Carboxypeptidase X-1 (CPX-1) is a secreted collagen-binding glycoprotein

Yu Hee Kim, Hayley M O'Neill, Jonathan P Whitehead

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Abstract

Carboxypeptidase X-1 (CPX-1) is an atypical member of the carboxypeptidase (CP) family of proteins involved in a variety of physiological and pathological processes. However, unlike most other family members CPX-1 lacks catalytic activity making its biological function unclear. CPX-1 contains a 160 amino acid discoidin domain (DSD) that serves as a binding domain in other proteins prompting us to investigate a putative functional role for this domain in CPX-1. Sequence alignment confirmed the overarching homology between the DSD of CPX-1 and other DSDs whilst more detailed analysis revealed conservation of the residues known to form the collagen-binding trench within the DSD of the discoidin domain receptors (DDRs) 1 and 2. Biochemical characterisation of transiently expressed human CPX-1 revealed that CPX-1 was secreted in an N-glycosylation-dependent manner as treatment with the N-glycosylation inhibitor tunicamycin inhibited secretion concomitant with a reduction in CPX-1 mobility on Western blot. Using a collagen pull-down assay we found that secreted CPX-1 bound collagen and this appeared independent of N-glycosylation as treatment with PNGaseF did not affect binding. Further analysis under non-reducing and reducing (+DTT) conditions revealed that CPX-1 was secreted in both monomeric and dimeric forms and only the former bound collagen. Finally, mutation of a key residue situated within the putative collagen-binding trench within the DSD of CPX-1 (R192A) significantly reduced secretion and collagen-binding by 40% and 60%, respectively. Collectively these results demonstrate that CPX-1 is a secreted collagen-binding glycoprotein and provide a foundation for future studies investigating the function of CPX-1.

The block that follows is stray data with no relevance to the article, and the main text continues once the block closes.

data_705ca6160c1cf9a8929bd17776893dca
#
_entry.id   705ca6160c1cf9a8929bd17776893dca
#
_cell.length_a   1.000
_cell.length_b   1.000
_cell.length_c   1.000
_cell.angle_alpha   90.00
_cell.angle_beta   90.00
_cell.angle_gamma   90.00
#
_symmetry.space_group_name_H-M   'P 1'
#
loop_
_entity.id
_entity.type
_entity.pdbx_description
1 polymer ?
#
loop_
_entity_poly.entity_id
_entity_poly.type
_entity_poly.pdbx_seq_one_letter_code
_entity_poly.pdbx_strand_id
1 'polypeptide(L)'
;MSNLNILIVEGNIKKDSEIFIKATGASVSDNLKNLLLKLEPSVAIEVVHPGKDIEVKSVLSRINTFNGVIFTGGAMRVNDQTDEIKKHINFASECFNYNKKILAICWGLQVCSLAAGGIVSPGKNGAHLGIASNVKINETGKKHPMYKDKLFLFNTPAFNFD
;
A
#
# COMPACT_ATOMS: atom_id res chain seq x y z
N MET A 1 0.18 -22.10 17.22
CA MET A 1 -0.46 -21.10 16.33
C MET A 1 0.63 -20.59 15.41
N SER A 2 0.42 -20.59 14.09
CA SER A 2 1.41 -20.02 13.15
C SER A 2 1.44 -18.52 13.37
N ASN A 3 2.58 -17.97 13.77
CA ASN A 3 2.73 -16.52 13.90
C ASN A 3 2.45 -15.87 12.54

Original languageEnglish
Pages (from-to)894-899
Number of pages6
JournalBiochemical and Biophysical Research Communications
Volume468
Issue number4
DOIs
Publication statusPublished - 25 Dec 2015

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Carboxypeptidases
Glycoproteins
Collagen
Glycosylation
Physiological Phenomena
Tunicamycin
Sequence Alignment
Pathologic Processes

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title = "Carboxypeptidase X-1 (CPX-1) is a secreted collagen-binding glycoprotein",